Matthew 1:5, Ruth 1

Editable Online Notes HERE

Sometimes it's dangerous to be an outsider.

Turn to Ruth 1
  • This December we're unpacking the surprising truth, that the message of Christmas is not for the holy & the whole, but for schemers, sinners, outsiders, and the broken. In Other Words, the message of Christmas is for people just like me and you.
  • We're discovering that by looking at four characters in the genealogy of Jesus. Four women who stick out like a sore thumb, because women weren't usually included in genealogies of that day.
    • Tamar -- the message of Christmas is for schemers
    • Rahab -- the message of Christmas is for sinners
    • This morning we'll see that the message of Christmas isn't for the holy and the whole, but for outsiders like Ruth, and like you and me.
Two Questions:
1) The Pain of Rejection
  • Read vv. 1-5
  • Ruth was an outcast because she was a Moabite
    • Genesis 19:20-27
    • Sodom and Gomorrah have been destroyed
    • Abraham’s nephew Lot has been rescued
    • His wife is turned into a pillar of salt
    • Lot and his two daughters are holed up in a cave
    • Lot’s daughters get him drunk and sleep with him
    • His firstborn daughter becomes pregnant and has a son named Moab
    • Hundreds of years later (Numbers 22-24), the Israelites are wandering in the wilderness
    • The Moabite people are afraid of them so their king Balak hires a prophet named Balaam to curse them
    • Balaam is unable to curse Israel from the outside, so they infiltrate them from the inside
    • Moabite women seduce Israelite men, and God’s people begin worshiping the false gods of Moab
    • Deuteronomy‬ ‭23:3-4‬—“No Ammonite or Moabite may enter the assembly of the Lord. Even to the tenth generation, none of them may enter the assembly of the Lord forever, because they did not meet you with bread and with water on the way, when you came out of Egypt, and because they hired against you Balaam the son of Beor from Pethor of Mesopotamia, to curse you.”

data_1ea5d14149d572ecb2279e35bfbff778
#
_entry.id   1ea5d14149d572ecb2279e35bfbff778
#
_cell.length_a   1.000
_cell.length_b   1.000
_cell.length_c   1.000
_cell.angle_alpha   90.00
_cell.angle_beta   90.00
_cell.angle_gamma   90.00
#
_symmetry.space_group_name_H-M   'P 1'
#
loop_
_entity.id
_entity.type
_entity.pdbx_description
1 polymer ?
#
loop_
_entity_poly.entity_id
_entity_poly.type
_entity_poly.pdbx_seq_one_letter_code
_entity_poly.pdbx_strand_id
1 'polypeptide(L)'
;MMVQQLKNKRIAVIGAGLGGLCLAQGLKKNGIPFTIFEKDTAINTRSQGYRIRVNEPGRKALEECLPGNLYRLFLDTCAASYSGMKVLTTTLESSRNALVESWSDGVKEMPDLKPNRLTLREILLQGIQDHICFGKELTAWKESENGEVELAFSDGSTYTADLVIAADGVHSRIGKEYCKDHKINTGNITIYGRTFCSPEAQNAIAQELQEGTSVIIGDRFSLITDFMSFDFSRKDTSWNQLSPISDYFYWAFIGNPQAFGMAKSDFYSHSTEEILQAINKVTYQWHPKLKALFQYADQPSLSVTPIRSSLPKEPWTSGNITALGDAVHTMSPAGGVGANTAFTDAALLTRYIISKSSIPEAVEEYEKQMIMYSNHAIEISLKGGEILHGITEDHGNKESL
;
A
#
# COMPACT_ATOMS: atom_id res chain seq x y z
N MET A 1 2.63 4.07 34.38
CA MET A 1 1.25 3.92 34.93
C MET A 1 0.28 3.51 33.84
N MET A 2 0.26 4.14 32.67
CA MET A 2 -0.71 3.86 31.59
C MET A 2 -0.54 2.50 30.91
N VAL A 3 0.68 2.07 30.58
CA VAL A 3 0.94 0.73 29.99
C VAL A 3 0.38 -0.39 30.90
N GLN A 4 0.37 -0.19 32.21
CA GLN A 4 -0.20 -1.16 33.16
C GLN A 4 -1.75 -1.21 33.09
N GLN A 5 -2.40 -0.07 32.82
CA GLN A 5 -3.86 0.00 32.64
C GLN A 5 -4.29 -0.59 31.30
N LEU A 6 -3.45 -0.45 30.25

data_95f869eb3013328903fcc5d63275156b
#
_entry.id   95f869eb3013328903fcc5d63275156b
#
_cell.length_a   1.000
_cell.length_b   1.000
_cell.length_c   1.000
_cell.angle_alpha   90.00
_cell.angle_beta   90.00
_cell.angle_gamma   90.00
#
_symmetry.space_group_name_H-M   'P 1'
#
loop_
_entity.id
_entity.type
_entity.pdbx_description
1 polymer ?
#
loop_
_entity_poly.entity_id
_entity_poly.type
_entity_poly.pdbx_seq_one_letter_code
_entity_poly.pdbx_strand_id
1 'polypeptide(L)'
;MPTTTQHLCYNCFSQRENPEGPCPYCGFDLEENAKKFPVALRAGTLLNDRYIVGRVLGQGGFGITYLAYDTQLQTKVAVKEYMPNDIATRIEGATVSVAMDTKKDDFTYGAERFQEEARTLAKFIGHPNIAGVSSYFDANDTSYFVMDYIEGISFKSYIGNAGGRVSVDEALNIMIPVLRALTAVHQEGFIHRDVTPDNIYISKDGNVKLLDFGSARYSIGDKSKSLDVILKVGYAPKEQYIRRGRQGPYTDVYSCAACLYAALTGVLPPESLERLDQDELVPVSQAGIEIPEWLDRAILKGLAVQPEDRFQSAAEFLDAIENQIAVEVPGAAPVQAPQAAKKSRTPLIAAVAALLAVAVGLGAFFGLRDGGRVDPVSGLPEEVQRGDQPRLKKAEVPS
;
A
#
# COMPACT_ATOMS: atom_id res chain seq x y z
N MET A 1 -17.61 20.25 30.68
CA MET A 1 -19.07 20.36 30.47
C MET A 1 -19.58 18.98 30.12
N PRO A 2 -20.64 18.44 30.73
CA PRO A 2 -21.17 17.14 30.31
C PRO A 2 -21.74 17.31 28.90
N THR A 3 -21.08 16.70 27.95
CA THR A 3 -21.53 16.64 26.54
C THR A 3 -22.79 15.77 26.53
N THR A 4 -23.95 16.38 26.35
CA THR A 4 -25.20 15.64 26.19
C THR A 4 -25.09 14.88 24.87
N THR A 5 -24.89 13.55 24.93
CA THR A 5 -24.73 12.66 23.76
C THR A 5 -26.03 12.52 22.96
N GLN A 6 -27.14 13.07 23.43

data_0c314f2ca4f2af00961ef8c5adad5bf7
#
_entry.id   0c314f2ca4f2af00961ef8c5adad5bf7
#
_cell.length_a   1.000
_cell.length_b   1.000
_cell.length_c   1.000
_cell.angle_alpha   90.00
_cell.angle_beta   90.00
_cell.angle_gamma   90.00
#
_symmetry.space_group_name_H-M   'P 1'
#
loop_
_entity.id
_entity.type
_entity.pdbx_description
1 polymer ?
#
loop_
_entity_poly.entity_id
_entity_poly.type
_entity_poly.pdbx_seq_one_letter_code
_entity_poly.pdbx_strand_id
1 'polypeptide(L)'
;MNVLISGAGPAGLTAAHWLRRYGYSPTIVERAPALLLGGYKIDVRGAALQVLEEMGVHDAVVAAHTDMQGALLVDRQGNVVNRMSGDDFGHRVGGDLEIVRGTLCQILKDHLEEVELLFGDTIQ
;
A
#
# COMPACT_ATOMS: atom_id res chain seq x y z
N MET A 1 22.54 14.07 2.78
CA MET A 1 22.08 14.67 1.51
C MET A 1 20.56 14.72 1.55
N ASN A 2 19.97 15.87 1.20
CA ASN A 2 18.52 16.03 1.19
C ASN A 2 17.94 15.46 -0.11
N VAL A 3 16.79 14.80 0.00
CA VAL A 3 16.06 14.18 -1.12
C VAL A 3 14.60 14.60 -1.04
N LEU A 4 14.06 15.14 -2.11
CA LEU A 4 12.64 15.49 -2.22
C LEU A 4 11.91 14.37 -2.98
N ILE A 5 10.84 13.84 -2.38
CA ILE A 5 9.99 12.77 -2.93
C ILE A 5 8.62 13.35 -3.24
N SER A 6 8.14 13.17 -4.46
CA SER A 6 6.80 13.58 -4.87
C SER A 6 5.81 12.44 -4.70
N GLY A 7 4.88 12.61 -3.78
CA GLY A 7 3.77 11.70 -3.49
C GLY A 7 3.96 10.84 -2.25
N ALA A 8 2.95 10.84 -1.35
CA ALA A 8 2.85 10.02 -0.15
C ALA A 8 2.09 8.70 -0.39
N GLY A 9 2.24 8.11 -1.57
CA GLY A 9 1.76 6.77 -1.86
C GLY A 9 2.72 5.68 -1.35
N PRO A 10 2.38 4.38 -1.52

• Ruth 1:1 says this story happened in the days when the Judges ruled
    • Since Boaz, one of the main characters in Ruth, is the son of Rahab who was rescued from Jericho, this has to be fairly early in the period of Judges.
    • Perhaps shortly after the death of Joshua.
    • Judges 3 tells us about one of the very first judges that led Israel, a man named Ehud. He was a lefty assassin who delivered the Israelites by killing a fat king named Eglon. Can anybody guess the ethnicity of King Eglon? Moabite. 
    • In fact, Jewish rabbinic tradition says that King Eglon was Ruth’s father. Although there is nothing in the text to suggest such a connection, it may indicate common belief that Ruth’s story occurred during the years that Israel was enslaved by Moab.
  • Ruth was an outcast because she was a Woman
    • We live in a world of girl power and #MeToo, but Ruth lived in a day when women were often treated like property
    • How pro-women the Bible is (including women in genealogy, story like this, etc.)
  • Ruth was an outcast because she was Barren
  • Hard to realize how painful this is when you live in a culture where women regularly choose a type of infertility through sterilization, birth control and abortion
  • Ruth was an outcast because she was a Widow
  • How we too are outcasts...
  • “But she has a connection to God’s people by marrying Naomi’s son!”
    • Superficial connection
    • This is the same type of connection many people have to God
Just like Ruth, we are outsiders who need redemption!
2) The Power of Relationships
  • Hallmark movies—it’s the destination
  • We know how this story ends, but how?!?
  • Ruth won’t get to meet Boaz if she doesn’t go to Bethlehem and she won’t go to Bethlehem without Naomi
  • Naomi didn’t get everything right, and neither do we
  • But she took Ruth to the right place—for us it’s not a place but a person
  • Hershael York teaching kid about trinity 
  • God Uses His Flawed Instruments
  • God Uses Providence
  • God Uses Suffering
  • God uses a Redeemer
3) A Picture of Redemption
  • Two redemptions in Ruth...
    • Of her soul
    • Of her circumstances 
  • Boaz the Redeemer